Bradley Cooper joins the elite group of screen performers that have gone on to ace it behind the camera. With the music-fueled drama A Star is Born, Cooper showcases a confidence in filmmaking that belies his lack of directorial experience… Yes, let’s get it out of the way: A Star is Born is a very good film.
The buzz that A Star is Born has built on the road to and since release is certainly well earned. The fifth remake of the story that first came to the screen with Janet Gaynor and Fredric March in 1937 is a relatively straightforward drama, but one infused with strong direction, fantastic performances, and an overall assured, lived-in tone. You fall in love with these two individuals, which is key to any great romantic tearjerker.
The story tells of Jackson Maine (Cooper), a famous country singer with a penchant for hard-drinking and drugs. One night, after a concert, he decides to head to a random bar for drinks. Waitress and aspiring singer Ally (Lady Gaga) is soon on the stage, capturing all in the vicinity with her impressive rendition of Édith Piaf’s “La Vie en Rose”. The two end up hitting it off, their attraction to one another almost immediate, their chemistry undeniable. Before long, Jack has convinced Ally to join him on tour, placing her on a path to potentially realise her dreams of making it big in the music world.
And so begins a story of love, talent, celebrity, and addiction. The screenplay that Cooper co-wrote with Will Fetters (The Lucky One, The Best of Me) and Oscar winner Eric Roth (Forrest Gump, The Curious Case of Benjamin Button) unfolds effortlessly, with a reliance on naturalism and character, and emotional honesty as a crucial driving force. The overall narrative itself is more ‘witness the lives of’ than a plot-heavy story, so it comes down to Cooper’s ability to deliver emotionally charged scenes while skirting around obvious melodrama in order for audiences to be affected. And affected you will be.
Cooper knocks it out of the park on the screen, giving a sweet-natured (at least when he’s sober), emotional turn as a man who has long struggled with internal demons. He’s lost in the world, and although he probably can’t see it at first, he’s grabbed onto Ally as a life support. And it certainly helps that he can sing; Cooper trained to get his voice up to scratch, and it’s paid off.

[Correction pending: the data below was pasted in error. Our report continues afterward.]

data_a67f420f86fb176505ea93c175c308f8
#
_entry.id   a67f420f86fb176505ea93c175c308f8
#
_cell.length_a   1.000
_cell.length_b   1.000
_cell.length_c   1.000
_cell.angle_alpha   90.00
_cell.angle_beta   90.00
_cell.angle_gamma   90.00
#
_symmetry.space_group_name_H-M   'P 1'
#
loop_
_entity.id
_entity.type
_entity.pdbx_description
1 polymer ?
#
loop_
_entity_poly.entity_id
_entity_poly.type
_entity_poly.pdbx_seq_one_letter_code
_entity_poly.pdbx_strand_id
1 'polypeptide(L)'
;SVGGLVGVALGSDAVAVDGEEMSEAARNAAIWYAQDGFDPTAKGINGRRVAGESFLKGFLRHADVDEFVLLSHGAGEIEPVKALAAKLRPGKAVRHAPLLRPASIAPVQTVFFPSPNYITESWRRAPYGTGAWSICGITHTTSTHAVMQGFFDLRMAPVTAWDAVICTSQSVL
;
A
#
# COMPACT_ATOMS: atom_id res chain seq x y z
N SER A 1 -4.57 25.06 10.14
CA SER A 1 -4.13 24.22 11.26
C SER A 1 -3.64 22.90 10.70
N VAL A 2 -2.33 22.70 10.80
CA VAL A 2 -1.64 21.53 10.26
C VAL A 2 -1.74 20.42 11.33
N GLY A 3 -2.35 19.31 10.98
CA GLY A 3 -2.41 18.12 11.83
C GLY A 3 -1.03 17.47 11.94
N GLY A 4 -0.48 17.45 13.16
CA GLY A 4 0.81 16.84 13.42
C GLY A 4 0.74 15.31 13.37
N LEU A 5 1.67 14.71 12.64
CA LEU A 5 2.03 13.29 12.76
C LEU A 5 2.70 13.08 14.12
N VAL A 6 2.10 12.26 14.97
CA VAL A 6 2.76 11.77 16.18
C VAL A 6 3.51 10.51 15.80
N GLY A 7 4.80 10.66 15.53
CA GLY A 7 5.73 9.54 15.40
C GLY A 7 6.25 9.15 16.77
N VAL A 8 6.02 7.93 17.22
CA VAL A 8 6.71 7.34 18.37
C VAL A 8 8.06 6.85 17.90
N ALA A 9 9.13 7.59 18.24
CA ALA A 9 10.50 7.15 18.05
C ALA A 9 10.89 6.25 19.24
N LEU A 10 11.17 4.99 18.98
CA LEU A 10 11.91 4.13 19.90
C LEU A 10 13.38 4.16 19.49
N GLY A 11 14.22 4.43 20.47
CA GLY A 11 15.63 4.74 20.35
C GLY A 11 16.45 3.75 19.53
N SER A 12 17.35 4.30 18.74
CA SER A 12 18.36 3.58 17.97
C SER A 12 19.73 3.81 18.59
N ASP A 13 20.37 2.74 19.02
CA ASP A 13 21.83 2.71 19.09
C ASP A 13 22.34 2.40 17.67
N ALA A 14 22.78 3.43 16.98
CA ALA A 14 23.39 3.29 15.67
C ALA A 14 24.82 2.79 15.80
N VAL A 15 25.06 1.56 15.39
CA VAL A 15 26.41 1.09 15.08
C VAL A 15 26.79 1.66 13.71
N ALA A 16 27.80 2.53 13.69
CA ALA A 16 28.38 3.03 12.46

Speaking of singing, Lady Gaga, who we all know can deliver the notes and provides a number of rousing moments in the film, is absolutely brilliant here. She puts in a performance that feels completely honest, finding her character’s soul with every line spoken and sang. Ally goes on quite the emotional journey from when we first meet her, and Gaga pulls us in at every moment. It’s award-worthy.
The soundtrack, naturally, plays a big part in the film, capturing the story’s emotional beats wonderfully with catchy melodies and soulful lyrics. The soundtrack’s success in the music charts speaks to how well it works not only for the film, but as an overall work on its own.
As impressive as various elements are, the film does hit a bit of a snag when it comes to pacing in the latter stages. After a first half that benefits from a fluid approach and a more contained timeline, the film’s three-quarter stage slows down unnecessarily, stretching out a chapter with similar themes and beats while we await what may come. It’s not too much of a detraction, mostly thanks to our stars, but it does point to a tighter script edit needed in a few moments.
It’s a story that’s been told a number of times before, and quite well it should be noted, so kudos to Cooper and co. for how they have adapted it. A Star is Born is driven by an undeniable level of heart and two fantastic leads with chemistry in spades, ensuring you are well and truly moved by the time that final stirring track is delivered. If this is any indication, Cooper has a promising directing career ahead indeed, and for Gaga, acting award recognition beckons.